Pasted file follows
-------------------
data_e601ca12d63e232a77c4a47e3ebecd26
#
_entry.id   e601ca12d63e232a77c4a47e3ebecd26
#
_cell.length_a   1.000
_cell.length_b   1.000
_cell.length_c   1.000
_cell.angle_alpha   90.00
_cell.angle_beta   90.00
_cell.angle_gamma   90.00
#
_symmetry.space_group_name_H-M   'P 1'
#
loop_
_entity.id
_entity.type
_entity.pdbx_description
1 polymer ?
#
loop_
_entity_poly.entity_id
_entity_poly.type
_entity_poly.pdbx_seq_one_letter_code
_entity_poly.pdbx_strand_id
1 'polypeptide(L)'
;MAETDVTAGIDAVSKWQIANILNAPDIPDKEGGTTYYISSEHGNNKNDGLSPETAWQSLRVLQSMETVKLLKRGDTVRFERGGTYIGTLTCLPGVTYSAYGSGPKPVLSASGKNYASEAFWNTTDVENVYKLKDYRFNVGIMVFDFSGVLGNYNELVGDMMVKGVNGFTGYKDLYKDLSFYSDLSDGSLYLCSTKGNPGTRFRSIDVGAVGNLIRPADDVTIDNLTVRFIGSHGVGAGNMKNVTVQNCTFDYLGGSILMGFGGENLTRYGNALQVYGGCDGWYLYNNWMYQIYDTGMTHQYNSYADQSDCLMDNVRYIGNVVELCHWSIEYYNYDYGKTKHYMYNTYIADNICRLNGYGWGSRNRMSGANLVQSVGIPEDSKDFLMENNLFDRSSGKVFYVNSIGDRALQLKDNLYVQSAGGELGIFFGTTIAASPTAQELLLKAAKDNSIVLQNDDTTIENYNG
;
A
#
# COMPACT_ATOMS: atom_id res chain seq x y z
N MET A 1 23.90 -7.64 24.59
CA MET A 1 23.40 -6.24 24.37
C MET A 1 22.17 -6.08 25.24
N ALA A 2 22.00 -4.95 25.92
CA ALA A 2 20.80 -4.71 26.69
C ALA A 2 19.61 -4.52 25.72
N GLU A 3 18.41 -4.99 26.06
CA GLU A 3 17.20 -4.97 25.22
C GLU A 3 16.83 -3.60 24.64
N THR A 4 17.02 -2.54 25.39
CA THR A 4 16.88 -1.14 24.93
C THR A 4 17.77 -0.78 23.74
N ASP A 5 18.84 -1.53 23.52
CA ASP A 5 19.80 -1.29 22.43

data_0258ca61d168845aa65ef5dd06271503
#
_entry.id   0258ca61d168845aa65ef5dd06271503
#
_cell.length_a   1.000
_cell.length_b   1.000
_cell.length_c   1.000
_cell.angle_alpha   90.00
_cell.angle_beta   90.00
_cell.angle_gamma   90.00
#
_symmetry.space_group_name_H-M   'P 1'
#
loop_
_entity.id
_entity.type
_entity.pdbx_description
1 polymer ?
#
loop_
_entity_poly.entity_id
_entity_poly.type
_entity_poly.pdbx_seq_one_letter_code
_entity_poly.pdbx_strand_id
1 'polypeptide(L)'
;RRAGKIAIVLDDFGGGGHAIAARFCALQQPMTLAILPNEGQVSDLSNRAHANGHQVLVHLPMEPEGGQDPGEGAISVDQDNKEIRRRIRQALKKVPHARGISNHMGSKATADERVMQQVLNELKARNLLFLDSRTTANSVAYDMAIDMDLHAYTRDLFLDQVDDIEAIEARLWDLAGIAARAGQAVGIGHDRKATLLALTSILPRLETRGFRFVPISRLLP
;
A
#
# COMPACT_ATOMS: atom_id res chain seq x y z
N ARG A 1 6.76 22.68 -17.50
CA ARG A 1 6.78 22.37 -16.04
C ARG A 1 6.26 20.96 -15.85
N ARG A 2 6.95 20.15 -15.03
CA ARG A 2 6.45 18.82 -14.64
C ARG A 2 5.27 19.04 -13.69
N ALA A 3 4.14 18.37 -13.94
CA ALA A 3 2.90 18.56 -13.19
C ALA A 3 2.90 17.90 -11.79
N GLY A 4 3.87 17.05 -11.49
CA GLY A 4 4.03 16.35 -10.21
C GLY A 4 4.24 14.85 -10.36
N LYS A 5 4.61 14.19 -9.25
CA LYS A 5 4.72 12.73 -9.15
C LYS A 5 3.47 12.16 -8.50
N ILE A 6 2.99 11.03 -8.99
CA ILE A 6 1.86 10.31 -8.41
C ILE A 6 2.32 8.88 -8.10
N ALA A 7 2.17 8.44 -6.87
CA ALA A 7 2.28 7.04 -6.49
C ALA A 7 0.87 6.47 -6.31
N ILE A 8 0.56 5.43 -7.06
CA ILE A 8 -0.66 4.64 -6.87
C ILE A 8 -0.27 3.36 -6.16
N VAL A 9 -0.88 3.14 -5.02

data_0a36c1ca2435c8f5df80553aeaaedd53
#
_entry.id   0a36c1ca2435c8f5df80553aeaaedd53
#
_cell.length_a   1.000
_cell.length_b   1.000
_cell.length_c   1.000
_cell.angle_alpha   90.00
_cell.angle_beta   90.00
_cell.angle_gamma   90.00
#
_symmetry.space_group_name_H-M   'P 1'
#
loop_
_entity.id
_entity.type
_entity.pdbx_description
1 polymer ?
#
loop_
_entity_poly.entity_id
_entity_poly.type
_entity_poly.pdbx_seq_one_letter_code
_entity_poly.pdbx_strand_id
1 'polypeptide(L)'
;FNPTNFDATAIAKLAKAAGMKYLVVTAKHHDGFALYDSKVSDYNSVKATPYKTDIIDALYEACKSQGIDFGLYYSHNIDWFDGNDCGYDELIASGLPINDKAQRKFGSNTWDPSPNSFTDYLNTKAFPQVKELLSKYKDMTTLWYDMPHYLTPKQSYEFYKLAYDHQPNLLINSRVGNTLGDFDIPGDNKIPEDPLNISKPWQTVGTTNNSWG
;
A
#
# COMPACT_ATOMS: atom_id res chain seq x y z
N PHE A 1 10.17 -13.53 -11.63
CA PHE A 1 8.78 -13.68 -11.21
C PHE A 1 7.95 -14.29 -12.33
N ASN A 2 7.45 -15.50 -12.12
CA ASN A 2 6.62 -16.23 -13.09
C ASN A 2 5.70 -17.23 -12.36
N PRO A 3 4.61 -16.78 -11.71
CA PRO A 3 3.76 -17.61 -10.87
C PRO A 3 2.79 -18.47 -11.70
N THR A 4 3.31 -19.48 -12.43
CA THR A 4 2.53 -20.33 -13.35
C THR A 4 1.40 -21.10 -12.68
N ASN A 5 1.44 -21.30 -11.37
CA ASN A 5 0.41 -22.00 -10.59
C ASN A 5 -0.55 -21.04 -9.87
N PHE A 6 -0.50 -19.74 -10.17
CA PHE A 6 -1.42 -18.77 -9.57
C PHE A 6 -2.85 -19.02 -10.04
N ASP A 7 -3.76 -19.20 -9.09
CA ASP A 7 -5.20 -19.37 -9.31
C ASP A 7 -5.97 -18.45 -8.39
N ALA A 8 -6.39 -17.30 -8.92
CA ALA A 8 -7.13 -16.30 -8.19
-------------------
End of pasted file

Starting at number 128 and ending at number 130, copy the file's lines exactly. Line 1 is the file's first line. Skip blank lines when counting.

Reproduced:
#
# COMPACT_ATOMS: atom_id res chain seq x y z
N PHE A 1 10.17 -13.53 -11.63